Shortly before he passed away during a liver transplant operation, he and I visited about his early days with the Raiders. He told me something I didn’t know. After being waived by the Cowboys, he was eventually claimed by the Oakland Raiders. He didn’t get a spot on the Raiders team as a tight end, he was picked up because of his long-snapping abilities. They needed a long snapper! So, he got his chance by starting out on special teams. It wasn’t long before he earned a spot as a tight end and the rest is history. He’s recognized as the one of the top NFL tight ends of all time. After football, Todd distinguished himself in the Masters Track and Field where he set an age-group world record in the Heptathlon.
There’s a good lesson wrapped up in Todd’s story. Don’t be a ‘one-trick’ pony! If it wasn’t for Todd’s long snapping skills, he may not have gotten his chance with the Raiders. Become an expert in more than one skill. Doing so will guarantee you a place at the table in your chosen industry. We all know the wisdom in keeping that strategic edge by keeping up with technology and understanding the best practices for our chosen field. You don’t have to excel in sports; get recognized as a ‘professional’ in your company or with your favorite hobby.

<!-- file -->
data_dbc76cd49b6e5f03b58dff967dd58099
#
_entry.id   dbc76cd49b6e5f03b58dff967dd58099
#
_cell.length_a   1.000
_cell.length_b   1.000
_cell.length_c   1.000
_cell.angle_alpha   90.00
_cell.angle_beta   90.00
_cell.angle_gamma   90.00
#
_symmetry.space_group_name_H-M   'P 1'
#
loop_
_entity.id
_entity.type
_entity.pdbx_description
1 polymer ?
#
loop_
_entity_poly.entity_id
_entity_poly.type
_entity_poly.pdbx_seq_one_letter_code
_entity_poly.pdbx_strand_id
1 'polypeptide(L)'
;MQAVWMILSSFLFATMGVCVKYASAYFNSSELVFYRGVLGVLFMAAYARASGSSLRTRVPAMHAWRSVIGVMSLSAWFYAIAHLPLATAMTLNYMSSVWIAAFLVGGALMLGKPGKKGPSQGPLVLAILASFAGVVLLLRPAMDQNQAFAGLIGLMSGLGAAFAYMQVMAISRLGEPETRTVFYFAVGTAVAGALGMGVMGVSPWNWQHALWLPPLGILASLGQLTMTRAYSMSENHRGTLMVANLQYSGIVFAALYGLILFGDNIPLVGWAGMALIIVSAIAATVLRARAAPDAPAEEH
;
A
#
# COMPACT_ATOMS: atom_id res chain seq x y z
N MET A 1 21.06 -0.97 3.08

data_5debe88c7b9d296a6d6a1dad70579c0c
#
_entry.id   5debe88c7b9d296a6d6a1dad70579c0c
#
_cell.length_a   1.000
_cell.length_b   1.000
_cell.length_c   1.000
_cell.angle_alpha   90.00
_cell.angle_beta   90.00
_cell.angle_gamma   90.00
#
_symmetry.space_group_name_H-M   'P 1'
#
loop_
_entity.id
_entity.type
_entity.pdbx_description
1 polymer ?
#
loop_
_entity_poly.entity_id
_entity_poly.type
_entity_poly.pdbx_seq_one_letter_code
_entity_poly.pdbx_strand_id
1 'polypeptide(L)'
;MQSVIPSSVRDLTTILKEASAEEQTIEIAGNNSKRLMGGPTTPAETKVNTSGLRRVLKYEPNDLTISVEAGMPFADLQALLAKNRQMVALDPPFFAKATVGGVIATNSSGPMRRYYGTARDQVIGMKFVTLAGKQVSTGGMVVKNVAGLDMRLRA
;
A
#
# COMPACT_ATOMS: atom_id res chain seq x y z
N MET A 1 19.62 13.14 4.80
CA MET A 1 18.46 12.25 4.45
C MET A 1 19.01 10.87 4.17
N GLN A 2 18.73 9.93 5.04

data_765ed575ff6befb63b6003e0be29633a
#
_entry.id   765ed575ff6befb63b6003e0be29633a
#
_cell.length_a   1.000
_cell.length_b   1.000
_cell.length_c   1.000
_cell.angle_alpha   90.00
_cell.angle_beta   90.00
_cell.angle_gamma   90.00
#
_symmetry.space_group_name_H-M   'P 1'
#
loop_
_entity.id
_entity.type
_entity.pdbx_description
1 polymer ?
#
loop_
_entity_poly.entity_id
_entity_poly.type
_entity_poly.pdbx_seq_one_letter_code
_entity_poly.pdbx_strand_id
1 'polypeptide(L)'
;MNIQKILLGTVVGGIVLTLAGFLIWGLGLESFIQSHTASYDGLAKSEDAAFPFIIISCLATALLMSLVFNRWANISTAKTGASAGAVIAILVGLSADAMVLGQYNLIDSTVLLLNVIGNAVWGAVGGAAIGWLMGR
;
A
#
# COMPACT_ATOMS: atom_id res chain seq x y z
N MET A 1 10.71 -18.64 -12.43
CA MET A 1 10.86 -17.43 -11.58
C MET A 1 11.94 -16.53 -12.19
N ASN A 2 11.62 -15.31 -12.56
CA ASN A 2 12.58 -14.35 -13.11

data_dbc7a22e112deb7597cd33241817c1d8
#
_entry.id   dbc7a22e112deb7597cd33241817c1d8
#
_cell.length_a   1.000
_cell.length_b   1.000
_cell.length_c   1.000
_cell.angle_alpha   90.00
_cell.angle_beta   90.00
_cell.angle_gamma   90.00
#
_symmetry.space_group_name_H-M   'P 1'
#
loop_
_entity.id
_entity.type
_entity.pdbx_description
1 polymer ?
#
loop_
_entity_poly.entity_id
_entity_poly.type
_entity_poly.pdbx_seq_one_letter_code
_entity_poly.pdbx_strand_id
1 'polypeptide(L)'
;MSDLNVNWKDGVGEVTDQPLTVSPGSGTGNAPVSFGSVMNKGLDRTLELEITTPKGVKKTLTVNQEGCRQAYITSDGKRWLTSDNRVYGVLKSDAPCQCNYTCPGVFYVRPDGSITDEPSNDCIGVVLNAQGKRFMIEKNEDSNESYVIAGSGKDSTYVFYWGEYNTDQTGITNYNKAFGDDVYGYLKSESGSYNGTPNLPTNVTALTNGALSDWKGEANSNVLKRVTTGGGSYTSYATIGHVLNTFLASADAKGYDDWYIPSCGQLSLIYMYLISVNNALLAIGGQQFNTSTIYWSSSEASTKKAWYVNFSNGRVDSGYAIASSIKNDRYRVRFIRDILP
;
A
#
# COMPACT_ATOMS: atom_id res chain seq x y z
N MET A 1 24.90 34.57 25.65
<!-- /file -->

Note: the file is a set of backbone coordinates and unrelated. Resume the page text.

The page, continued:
One of Todd Christensen’s favorite quotes was one by Winston Churchill: “Sometimes our best isn’t good enough; sometimes we have to do what is required.”